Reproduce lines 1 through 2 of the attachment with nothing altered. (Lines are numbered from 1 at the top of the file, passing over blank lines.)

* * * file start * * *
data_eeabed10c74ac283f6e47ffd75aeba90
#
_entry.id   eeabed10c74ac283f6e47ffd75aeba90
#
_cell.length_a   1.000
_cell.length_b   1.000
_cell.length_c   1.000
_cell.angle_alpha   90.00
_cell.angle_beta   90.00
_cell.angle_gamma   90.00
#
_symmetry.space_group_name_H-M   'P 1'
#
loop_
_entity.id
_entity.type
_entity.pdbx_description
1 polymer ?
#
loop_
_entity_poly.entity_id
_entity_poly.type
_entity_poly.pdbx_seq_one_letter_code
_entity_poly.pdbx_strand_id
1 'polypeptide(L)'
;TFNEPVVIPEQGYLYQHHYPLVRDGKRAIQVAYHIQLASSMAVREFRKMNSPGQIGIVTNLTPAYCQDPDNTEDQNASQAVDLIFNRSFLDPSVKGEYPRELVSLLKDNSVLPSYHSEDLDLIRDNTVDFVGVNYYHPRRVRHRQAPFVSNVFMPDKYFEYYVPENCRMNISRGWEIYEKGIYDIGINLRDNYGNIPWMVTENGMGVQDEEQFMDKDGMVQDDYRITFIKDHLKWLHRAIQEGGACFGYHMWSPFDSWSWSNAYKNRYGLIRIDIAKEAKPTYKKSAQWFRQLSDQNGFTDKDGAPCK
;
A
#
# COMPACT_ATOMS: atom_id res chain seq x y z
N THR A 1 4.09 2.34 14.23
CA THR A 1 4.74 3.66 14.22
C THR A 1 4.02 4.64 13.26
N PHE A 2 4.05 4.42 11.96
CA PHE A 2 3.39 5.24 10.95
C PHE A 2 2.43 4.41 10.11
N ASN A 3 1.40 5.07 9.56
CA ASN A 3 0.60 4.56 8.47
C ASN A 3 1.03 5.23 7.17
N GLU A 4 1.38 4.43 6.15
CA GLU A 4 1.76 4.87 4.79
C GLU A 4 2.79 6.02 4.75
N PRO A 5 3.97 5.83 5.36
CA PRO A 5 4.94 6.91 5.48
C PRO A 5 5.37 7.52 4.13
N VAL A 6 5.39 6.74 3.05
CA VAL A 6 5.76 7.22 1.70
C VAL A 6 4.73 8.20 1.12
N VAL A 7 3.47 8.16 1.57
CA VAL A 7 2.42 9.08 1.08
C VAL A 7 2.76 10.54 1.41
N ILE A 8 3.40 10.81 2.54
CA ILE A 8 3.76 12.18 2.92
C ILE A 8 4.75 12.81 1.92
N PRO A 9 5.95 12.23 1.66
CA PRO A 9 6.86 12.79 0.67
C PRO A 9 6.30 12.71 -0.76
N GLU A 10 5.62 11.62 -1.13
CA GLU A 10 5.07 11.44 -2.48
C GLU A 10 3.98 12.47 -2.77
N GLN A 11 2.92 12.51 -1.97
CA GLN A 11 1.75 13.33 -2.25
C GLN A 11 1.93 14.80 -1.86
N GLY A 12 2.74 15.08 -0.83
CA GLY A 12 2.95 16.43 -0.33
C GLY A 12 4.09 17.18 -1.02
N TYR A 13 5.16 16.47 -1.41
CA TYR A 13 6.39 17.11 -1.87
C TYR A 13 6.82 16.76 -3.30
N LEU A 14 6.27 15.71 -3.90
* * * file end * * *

data_eeabed10c74ac283f6e47ffd75aeba90
#